The first thing government should have done that it refused to do is shed the toga of “bigmanism”, according to critics of Buhari. The attraction of a Buhari government, as many of the youths abusing us today remind me repeatedly, was they expected it to be less ostentatious but fast-paced in conceptualisation and actualisation. They think Buhari is too casual and lackadaisical and when we try to offer explanations and plead for understanding and patience, they get even angrier. The insults I receive on behalf of President Buhari is no longer funny and I hope he is aware of the foul mood of the people out here contrary to whatever he is being told by insiders. It is getting bad and must be appropriately managed lest it gets out of hand.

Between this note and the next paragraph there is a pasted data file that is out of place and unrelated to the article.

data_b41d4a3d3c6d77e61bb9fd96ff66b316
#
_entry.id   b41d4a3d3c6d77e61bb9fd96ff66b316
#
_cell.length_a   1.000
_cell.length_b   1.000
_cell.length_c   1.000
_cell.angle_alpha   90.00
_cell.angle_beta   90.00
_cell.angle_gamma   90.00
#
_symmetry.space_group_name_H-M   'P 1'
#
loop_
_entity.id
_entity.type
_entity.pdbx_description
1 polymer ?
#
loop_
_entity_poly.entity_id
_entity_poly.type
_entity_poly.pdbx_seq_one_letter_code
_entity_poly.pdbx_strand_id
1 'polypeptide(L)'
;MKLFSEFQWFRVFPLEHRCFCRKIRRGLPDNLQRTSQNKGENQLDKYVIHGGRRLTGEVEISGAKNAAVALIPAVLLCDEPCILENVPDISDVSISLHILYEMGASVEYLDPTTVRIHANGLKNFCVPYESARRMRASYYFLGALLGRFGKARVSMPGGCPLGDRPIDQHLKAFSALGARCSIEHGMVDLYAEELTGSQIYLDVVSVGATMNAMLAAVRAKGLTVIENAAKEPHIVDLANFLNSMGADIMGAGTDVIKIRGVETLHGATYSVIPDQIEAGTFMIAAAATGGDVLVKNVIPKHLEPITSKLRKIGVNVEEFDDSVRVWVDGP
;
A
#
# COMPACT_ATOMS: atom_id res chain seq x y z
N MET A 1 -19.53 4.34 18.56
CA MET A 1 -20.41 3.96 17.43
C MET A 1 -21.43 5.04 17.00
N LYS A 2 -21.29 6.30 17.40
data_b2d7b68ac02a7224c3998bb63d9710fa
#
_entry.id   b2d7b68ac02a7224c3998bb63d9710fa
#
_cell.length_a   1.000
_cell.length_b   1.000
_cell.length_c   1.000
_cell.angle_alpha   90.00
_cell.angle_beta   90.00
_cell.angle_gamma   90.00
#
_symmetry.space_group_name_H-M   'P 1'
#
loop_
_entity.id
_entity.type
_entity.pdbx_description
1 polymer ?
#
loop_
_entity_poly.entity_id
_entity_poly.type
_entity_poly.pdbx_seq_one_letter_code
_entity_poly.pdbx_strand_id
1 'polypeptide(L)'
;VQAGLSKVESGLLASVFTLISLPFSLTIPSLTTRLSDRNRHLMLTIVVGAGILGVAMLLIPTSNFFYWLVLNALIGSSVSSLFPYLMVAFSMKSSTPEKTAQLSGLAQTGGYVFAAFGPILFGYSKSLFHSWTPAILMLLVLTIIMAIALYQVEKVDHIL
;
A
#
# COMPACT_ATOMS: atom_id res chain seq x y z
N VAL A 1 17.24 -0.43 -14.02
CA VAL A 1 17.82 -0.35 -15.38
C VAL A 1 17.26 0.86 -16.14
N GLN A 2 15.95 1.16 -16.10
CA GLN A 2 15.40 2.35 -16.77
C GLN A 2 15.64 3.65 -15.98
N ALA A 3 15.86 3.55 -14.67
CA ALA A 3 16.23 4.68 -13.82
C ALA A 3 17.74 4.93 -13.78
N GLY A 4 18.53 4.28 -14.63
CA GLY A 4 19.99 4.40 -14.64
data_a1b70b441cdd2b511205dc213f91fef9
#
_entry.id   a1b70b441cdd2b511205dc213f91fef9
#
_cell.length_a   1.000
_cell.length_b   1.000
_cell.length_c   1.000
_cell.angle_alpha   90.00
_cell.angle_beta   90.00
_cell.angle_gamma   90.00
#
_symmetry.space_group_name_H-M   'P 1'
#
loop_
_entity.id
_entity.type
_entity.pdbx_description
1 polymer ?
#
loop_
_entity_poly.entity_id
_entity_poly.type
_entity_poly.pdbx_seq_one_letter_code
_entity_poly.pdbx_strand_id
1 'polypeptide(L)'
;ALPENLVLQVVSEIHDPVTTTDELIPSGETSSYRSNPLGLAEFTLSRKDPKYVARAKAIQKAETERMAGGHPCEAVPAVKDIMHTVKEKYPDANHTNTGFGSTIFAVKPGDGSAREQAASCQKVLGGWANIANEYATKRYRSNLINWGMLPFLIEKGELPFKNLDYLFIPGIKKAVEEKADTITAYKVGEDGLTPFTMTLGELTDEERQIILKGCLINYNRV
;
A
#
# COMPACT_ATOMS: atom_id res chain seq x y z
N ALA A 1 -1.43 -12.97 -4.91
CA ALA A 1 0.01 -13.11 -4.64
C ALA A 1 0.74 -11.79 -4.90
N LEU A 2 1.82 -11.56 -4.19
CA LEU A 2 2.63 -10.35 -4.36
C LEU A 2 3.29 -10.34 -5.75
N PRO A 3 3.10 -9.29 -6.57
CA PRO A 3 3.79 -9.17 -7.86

The young ones are saying they expected Buhari to treat the problems of Nigeria like an emergency that it is and not like a typical presidency under a normal climate. They expected him to do away with the profligacy of the past, sell off most of the Presidential jets and reduce Presidential convoys and multitude of security aides that portrays us like an Empire ruled by an Emperor rather than a Federation governed by a democrat. Those who advocated for change felt that this would mean that the President would reduce foreign trips to the barest minimum, cut costs of governance at all levels by setting example from the top, get active on our bad roads by making surprise appearances at critical sites and locations, and so on. I don’t think they are asking for the impossible. Some of these expectations can be handled by the office of the Vice President, Professor Yemi Osinbajo, who as a former University lecturer would readily know how to manage restive youths. Every government tries to pull some cosmetic stunts at the beginning. It is like when a plane wants to take off; it requires a lot of power and everyone around feels the vibration. Fashola invested in planting flowers and improving the general environment of Lagos. Governor Akinwunmi Ambode mesmerised Lagosians with his light up razzmatazz and it is working for him. Such projects visibly ensure that citizens see and believe government is working. President Buhari must have assumed everyone would see his pure and genuine heart and judge him only on his incorruptibility but it is not always as simple as that.